The invisible war

Twenty years after the 36-year long civil conflict in Guatemala, a UGA-led research team found many Guatemalan refugees in Mexico still suffering from a variety of mental illnesses, including post-traumatic stress disorder, anxiety and depression. They point to a variety of factors as causes, including human rights violations, traumatic events and refugee status. Their research was published last month in the Journal of the American Medical Association. The principal investigator on the project was Miriam Sabin, professor of social work at UGA.

Twenty years ago, an estimated 200,000 Mayan refugees fled to Mexico from Guatemala. A year later, 46,000 of them were under the protection of the United Nations High Commissioner for Refugees in Chiapas, Mexico. In 2000, 12,500 refugees and their Mexican-born children remained in 60 UNHCR refugee camps there.

In November and December 2000, Sabin and her team conducted a cross sectional survey of 183 households in five of these Mayan refugee camps, representing an estimated 1,546 residents. The researchers assessed the prevalence of mental illness and the need for mental health services. Interviews were conducted in Spanish and native languages.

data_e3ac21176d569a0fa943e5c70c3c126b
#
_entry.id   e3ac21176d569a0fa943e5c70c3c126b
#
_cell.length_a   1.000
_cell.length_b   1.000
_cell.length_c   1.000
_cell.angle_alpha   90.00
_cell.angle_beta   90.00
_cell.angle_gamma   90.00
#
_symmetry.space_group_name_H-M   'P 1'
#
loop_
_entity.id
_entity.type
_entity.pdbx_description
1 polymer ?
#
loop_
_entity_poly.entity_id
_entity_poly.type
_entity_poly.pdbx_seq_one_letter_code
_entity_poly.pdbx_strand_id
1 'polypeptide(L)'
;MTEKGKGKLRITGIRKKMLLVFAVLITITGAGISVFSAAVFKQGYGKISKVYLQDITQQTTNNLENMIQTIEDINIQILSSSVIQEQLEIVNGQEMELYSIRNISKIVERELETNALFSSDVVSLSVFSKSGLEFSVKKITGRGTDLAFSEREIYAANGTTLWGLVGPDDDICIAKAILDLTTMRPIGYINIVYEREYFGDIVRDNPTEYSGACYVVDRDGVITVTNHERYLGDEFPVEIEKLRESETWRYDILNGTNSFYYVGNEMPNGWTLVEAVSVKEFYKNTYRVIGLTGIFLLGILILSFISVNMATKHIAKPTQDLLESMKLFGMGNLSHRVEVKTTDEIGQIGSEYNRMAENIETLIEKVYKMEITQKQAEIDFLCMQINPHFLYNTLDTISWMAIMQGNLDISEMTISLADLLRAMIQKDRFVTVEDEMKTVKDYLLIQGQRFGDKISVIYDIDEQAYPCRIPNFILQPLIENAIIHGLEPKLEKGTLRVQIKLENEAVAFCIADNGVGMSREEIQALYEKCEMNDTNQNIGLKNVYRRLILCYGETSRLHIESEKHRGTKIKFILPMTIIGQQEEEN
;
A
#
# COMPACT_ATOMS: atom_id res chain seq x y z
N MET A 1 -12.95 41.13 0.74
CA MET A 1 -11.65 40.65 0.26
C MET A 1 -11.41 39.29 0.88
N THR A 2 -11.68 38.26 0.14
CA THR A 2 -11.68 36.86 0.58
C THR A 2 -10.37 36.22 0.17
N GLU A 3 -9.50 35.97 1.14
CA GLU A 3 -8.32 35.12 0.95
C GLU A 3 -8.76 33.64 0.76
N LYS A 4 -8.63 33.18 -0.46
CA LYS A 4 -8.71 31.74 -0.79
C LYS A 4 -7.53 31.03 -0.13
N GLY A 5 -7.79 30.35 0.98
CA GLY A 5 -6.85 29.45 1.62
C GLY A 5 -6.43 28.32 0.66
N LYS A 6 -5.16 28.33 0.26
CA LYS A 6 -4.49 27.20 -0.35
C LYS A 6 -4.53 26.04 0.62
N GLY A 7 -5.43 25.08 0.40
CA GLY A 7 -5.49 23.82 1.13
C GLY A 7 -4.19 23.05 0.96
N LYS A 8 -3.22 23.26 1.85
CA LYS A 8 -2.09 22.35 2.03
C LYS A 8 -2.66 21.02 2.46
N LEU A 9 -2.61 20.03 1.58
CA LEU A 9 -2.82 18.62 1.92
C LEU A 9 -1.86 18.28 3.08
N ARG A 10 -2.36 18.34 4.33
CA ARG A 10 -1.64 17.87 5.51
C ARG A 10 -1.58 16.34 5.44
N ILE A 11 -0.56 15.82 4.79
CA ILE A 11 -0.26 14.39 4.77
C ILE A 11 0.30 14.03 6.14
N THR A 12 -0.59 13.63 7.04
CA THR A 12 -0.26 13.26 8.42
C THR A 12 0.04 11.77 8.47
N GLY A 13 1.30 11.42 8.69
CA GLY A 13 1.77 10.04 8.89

“Twenty years after a devastating war for the Maya people, the negative effects of trauma and living in refugee camps appear to be pervasive,” says Sabin. “The UNHCR is in the process of phasing out programs in Chiapas since the refugees have been granted Mexican citizenship, so this study coincides with a new era for the Guatemalan refugees. It also calls attention to the need for mental health assistance to the millions of refugees worldwide who have been exposed to life-altering events.”